“But then, as it turned out, everybody wanted to go play outside.”
-Karen Marriott, Owner, North Beach Windsurfing, St. Pete Beach, on fears they would close in the beginning of the Covid-19 shutdown. Their profits doubled.


The year Karen Marriott and her husband Britt Viehman planned on expanding their windsurfing business.

What You Need To Know

Also the year longtime family friends moved from Oregon.

But that was February. By March, that plan went from expansion to survival.

"We were super stressed because we were like, ‘Thanks for moving across the country, but now we might not be able to pay you,’” said Marriott.

There was a month of quiet. And then it got crazy.

They are doubling their business from this time last year.

So now they are doing more than surviving — they are paying everyone — their employees and their bills.

They are keeping their business ecosystem afloat, if you will, and living out a passion — to connect people to their environment.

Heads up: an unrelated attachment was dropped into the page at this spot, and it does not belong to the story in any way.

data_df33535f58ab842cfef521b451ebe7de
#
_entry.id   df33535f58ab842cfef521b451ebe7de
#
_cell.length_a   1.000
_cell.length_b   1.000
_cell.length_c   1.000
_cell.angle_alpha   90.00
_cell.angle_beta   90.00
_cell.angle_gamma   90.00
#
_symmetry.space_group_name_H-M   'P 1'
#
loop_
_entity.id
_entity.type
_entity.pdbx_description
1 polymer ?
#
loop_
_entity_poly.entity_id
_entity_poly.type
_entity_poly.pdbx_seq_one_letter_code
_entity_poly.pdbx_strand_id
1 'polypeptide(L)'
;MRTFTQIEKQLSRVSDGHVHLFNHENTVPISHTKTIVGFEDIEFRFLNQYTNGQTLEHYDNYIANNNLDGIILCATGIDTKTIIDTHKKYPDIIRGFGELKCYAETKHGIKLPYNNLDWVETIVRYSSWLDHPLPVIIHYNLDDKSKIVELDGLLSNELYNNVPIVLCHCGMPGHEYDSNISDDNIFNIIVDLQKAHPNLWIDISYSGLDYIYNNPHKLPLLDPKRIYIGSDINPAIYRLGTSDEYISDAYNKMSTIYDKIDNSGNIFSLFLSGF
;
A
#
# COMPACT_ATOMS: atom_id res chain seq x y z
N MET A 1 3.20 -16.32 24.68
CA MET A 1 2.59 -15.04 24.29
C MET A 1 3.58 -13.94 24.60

“So it's a very direct, 'connected to the water under your feet and connected to the wind in your hands' kind of a sport,” Marriott said.

She describes the sport as being just hard enough to be excited about mastering.

And there is marine wildlife to enjoy too.

“We get to be out on the water and look at sea turtles and see dolphins and see little baby sharks. And it's super awesome,” Marriott said, smiling.

Look for Marriott and other windsurfers out by the Sunshine Skyway Bridge.

Just over the bridge headed north on I-275, you’ll see the “Scenic View” exit.

“It’s one of several places in the Tampa Bay area and the St. Pete Beach area that's truly phenomenal for wind surfing,” Marriott said.

(You might also see people flying through the air by the bridge too—those are the kite surfers. The wind surfers stay closer to the water.)

We have more stories on Life in the Time of Coronavirus. You can see them here.